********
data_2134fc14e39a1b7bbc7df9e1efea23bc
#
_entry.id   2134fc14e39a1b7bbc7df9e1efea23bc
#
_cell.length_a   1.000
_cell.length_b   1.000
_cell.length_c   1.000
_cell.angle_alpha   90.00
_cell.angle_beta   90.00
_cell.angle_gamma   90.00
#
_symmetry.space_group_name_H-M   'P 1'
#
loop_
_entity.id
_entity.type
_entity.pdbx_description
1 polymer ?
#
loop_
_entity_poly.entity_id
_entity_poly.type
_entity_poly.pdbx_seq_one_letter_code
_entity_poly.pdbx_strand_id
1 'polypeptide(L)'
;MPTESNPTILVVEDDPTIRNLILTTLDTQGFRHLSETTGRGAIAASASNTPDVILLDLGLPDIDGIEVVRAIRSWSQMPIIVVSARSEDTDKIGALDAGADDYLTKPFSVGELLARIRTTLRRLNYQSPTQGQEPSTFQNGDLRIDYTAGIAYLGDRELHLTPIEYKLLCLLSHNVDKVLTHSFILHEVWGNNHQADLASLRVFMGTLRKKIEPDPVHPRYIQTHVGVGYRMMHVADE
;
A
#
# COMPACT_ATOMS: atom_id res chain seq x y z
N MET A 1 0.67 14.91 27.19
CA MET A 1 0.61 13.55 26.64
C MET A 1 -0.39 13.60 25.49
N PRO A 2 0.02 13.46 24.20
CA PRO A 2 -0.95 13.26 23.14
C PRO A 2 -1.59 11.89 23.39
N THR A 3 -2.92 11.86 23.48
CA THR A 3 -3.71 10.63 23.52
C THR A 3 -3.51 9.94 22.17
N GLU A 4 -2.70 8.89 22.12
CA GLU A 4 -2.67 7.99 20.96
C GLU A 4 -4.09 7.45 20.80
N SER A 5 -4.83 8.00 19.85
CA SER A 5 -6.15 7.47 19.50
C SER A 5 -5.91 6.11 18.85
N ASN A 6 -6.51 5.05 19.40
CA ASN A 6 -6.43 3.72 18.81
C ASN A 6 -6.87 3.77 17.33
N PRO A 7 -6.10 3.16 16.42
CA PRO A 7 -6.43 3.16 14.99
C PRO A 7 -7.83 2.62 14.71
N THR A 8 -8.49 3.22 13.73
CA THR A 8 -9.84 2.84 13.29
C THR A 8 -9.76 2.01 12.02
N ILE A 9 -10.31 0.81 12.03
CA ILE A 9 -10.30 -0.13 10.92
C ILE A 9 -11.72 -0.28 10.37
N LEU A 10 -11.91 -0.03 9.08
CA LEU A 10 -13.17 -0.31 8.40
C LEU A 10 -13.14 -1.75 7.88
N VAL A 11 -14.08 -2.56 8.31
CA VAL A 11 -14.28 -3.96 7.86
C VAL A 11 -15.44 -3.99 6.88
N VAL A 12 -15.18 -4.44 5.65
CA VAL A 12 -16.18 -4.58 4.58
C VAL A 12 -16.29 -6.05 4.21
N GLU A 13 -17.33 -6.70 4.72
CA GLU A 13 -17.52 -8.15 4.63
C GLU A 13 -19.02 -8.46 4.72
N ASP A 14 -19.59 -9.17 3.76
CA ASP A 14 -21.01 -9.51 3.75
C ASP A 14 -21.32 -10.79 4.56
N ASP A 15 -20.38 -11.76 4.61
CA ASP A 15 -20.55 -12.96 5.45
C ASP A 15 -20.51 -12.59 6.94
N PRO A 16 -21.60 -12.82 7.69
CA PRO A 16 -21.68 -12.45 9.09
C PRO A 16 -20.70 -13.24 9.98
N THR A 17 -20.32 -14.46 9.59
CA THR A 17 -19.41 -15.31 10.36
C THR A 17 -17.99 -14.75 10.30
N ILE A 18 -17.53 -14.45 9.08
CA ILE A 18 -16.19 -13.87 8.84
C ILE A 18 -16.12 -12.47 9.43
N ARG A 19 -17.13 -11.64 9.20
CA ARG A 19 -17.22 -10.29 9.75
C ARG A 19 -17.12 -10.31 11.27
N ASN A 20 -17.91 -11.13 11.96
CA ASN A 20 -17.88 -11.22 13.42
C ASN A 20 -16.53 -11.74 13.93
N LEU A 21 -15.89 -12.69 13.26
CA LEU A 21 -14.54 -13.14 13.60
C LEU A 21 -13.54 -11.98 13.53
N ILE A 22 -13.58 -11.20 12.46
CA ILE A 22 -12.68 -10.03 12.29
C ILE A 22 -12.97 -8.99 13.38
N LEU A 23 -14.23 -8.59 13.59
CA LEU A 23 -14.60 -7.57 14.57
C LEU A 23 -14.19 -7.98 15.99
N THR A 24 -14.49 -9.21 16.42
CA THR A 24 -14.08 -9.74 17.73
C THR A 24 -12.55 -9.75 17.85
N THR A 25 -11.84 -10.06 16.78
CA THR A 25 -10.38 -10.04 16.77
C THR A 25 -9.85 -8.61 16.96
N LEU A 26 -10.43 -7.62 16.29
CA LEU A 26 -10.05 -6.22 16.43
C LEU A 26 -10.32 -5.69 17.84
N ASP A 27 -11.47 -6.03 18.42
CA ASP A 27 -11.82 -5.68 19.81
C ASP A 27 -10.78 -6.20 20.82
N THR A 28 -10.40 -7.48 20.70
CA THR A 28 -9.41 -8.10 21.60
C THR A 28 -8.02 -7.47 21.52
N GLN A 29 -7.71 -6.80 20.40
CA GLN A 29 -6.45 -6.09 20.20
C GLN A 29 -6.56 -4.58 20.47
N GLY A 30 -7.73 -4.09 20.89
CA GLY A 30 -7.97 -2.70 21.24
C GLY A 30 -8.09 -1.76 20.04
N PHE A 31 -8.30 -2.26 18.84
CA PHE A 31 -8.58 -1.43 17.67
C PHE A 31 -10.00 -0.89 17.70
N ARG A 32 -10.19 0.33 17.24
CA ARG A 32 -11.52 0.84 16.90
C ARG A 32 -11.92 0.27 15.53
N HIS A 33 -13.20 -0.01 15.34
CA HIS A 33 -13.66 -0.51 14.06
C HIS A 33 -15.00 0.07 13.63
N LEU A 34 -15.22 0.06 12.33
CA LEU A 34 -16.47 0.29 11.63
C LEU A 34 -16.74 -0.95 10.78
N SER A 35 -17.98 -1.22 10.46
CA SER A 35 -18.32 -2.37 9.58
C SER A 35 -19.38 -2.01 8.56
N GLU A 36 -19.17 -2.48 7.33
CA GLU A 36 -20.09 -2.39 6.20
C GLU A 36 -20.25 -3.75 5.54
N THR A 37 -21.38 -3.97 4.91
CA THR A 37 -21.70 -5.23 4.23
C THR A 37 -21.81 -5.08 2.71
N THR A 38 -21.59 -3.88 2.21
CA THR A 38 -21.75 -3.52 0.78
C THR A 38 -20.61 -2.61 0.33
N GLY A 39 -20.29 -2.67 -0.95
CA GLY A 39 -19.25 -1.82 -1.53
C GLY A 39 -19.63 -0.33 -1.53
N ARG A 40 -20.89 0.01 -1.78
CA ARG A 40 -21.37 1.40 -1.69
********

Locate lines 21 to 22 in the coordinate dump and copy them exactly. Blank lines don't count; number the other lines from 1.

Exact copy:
_entity_poly.entity_id
_entity_poly.type